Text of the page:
"Dor de Cotovelo" Music

"Tire o seu sorriso do caminho,
 que eu quero passar com a minha dor..."*

Nelson Cavaquinho e Guilherme de Brito

It's no coincidence that somewhere on this site we thank Brazil for the sense of humor. Where would we be if we couldn't laugh...at ourselves, especially? Brazilians don't have the monopoly on broken hearts and unrequited love, but as far as I'm concerned they won the field when someone came up with the expression "dor de cotovelo" to describe how that feels like. "Dor de cotovelo" literally means elbow pain, you know, the one you get when you hit your funny bone. It could be that or it could be that your elbows hurt because you've been holding your head for so long, sitting at a bar table, drowning your sorrows in beer and caipirinhas. Whatever the origin of this colorful expression, in Brazil it also describes a whole style of music, songs with sorrowful, devastating lyrics about jealousy, disastrous relationships, and love forever lost.

We chose Lupicínio Rodrigues, a songwriter from Rio Grande do Sul who actually released an LP in 1973 called "Dor de Cotovelo,"  as our patron saint, and the first lines of the marvelous samba "A Flor e o Espinho" (above) as our motto...Lupicínio wrote some of the best "dor de cotovelo" songs: "Cadeira Vazia" (best recording of this one we have heard is Elis Regina's; Maria Bethânia and Joanna are great Lupicínio interpreters too), "Nervos de Aço," "Vingança." Chico Buarque wrote a few outstanding songs about breaking up, I mean, if you're going to be miserable over the ending of your love story, then let it be with lyrics like the ones in "Trocando em Miúdos," "Olhos nos Olhos, and "Atrás da Porta." If you want a lite version of "dor de cotovelo," go for "Amor, I Love You," the hit by Marisa Monte, from her "Memórias, Crônicas e Declarações de Amor" CD and marvelous DVD. Enjoy!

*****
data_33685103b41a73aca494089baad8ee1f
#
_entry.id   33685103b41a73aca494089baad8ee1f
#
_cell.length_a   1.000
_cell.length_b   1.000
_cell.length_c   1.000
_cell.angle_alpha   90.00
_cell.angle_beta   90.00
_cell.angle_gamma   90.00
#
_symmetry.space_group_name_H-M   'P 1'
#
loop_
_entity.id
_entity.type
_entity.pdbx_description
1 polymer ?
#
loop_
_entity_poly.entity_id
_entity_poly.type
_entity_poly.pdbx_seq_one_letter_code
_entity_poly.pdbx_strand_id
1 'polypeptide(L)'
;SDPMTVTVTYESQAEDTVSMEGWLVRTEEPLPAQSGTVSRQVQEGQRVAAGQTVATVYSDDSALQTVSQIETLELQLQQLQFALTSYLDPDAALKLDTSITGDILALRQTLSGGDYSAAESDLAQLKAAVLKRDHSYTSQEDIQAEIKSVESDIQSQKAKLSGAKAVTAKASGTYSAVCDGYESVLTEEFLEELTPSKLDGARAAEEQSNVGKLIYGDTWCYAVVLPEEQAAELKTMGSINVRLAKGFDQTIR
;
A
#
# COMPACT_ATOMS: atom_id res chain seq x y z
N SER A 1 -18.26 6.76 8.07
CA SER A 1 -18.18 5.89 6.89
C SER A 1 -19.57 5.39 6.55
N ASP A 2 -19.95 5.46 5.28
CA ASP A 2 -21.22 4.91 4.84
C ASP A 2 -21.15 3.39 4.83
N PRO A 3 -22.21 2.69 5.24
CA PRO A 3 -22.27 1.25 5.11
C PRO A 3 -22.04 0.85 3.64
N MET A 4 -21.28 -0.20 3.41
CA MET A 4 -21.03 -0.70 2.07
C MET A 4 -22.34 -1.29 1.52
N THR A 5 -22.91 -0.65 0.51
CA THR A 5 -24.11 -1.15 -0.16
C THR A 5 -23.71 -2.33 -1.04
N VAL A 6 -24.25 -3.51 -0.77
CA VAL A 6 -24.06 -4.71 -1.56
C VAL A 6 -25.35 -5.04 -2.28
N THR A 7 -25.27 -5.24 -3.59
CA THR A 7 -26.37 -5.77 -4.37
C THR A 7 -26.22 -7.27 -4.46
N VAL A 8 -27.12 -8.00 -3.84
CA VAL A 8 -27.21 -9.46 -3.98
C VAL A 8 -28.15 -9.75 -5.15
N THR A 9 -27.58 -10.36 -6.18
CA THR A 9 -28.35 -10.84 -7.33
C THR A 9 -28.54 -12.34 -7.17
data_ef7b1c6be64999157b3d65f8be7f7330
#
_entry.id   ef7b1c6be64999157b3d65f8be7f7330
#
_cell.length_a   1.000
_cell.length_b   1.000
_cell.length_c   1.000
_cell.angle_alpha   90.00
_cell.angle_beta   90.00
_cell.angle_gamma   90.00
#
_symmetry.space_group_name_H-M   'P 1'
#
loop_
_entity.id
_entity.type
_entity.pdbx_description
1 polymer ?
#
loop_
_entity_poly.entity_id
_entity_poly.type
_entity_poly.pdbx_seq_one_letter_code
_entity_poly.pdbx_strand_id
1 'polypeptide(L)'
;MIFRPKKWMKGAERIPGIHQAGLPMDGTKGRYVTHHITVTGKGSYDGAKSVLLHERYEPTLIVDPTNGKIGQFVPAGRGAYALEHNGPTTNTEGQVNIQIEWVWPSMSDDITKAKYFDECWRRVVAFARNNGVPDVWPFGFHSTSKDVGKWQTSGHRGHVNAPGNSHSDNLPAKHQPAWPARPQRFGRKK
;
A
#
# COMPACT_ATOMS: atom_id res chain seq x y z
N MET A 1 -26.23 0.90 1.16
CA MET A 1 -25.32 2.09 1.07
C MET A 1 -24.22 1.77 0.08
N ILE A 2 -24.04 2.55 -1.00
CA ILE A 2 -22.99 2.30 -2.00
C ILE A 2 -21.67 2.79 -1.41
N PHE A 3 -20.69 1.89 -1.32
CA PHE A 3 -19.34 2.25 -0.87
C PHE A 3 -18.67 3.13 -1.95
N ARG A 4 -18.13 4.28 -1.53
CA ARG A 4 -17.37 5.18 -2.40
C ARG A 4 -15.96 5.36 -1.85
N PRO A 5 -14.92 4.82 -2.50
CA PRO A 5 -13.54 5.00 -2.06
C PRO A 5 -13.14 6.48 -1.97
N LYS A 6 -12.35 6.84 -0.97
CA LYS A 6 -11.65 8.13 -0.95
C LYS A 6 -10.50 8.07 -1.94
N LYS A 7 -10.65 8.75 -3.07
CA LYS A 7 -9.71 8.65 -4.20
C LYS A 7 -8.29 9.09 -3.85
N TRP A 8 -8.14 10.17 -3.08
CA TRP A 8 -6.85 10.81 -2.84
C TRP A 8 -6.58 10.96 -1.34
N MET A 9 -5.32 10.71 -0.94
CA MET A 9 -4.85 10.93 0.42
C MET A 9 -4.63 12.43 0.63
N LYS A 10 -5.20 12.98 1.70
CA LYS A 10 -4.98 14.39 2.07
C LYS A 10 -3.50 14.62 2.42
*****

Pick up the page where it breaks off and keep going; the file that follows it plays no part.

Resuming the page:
*In a possible reference to a samba school parade, the poet says "Get your smile out of the way, because I'm coming by with my pain..."

Of course, some people would say that a few of the songs I mention here are a "light" version of "dor de cotovelo" music, which should be always very poignant and filled with drama...

All Cds donated to our site automatically become part of the Sheila Thomson Collection of Brazilian Culture at Florida International University in Miami. That's the main reason why we keep these pages on the site, since we don't update them as often as we used to.

"Lupicínio Rodrigues," Enciclopédia Musical Brasileira 7, is a compilation of his songs by two of his best male interpreters: the man himself and Jamelão.
"Joanna Canta Lupicínio," on BMG. She sings all the classics, including my favorite "Nunca." By the way, the most beautiful recording of this song, in my opinion, is on Paulo Moura's "Mistura e Manda" disc.

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